We cannot keep ourselves confined to the four walls of our house all the time. We are to go outside on the roads out of necessity and may have to ride transport vehicles to reach some desired destinations. These days we are to do this with sufficient risks which may even cause to lose our dear life even if we do not ride transport vehicles. Our experience is horrific as transports run amuck in the city roads. On July 29, 2018 two college students Abdul Karim Sajib and Dia Khanam Mim were murdered by a reckless driver on the footpath of Airport Road, Dhaka. This incident provoked uproar from the students countrywide in protest against such killing on roads.
The campaigners for safe roads and travels have revealed survey findings, according to which at least 87 per cent of public transports run amuck for rash driving. Bangladesh Jatri Kalyan Samity, a passenger-welfare platform, came up with a disclosure on April 21, 2018 that over 77 per cent drivers in the country do not have driving licence. Only 1.6 million drivers out of a total of 7.0 million across the country hold Bangladesh Road Transport Authority (BRTA) licence.
On an average 10 to 15 people die every day in road accidents across the country. Available statistics show that in the last six months 1800 people perished throughout the country in road accidents.
According to a research finding, rash driving and break-neck dash of vehicles are responsible for 53 per cent of the accidents in Bangladesh. But the concerned authorities are yet to take the preventive measures to bring an end to this pestilence causing great mortality. Respect for law is hardly seen among the drivers.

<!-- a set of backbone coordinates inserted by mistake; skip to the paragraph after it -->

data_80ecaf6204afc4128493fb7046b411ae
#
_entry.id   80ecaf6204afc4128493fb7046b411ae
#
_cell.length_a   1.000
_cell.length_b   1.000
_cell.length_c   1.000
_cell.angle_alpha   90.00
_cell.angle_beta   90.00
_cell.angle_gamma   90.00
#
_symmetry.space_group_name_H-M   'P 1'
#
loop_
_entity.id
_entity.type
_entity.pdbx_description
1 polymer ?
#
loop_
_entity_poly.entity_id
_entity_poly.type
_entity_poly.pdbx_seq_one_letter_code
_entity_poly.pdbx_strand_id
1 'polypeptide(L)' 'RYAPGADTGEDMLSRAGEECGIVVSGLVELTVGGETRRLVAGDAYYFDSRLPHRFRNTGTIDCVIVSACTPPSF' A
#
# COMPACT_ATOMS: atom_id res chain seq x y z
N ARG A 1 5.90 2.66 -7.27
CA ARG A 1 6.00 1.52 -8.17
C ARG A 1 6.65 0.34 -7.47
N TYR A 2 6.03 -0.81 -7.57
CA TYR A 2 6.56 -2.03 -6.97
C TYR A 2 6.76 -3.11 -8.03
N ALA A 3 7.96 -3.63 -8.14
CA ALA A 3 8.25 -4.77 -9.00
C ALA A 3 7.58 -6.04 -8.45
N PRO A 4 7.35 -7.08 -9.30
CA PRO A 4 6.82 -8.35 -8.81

In utter violation of traffic rules, the drivers vie with each other and drive vehicles with abnormal speed to collect passengers. Such greed results in recurring fatal accidents on roads. As they find no redress, reports of death in road mishaps no longer shock people.
The National Human Rights Commission (NHRC) comments: "In reality we don't have implementation of law in the country". It urged the government to take opinion of general people before publishing the bill of proposed Road Transport Law.
For resolving the ongoing anarchy in the transport sector, experts propose at least 10 recommendations to be followed. The recommendations include (i) single-colour bus service by separate companies to avoid sickening competition among drivers, (ii) forming a team with skilled persons named Public Transport Service Authority to look after safety of the commuters, (iii) bringing the activity of traffic department under accountability, (iv) steps against passenger harassment and fare disputes, (v) including professional and skilled persons in issuance of route permit, (vi) ensuring submission of the fines collected from traffic cases directly into banks, (vii) stopping extortion, (viii) making it mandatory for all high officials of both public and private offices to ride mass transports instead of private cars, (ix) making deterrent legal provisions for punishing offenders involved in accidents, and (x) freeing roads from hawkers.
The High Court issued a rule in March 2008 and directed that the installation of "speed governor seals" would be mandatory for all kinds of automobiles from March 2009. But no visible steps have yet been taken to control the speed of vehicles.
The punishment of drivers for rash driving is very soft and light under the existing law of the land. Drivers would have been more careful and road accidents would have reduced by now if exemplary punishment could be ensured for reckless driving that kill and injure people on roads.
Sarwar Md. Saifullah Khaled is a retired Professor of Economics, BCS General Education Cadre.
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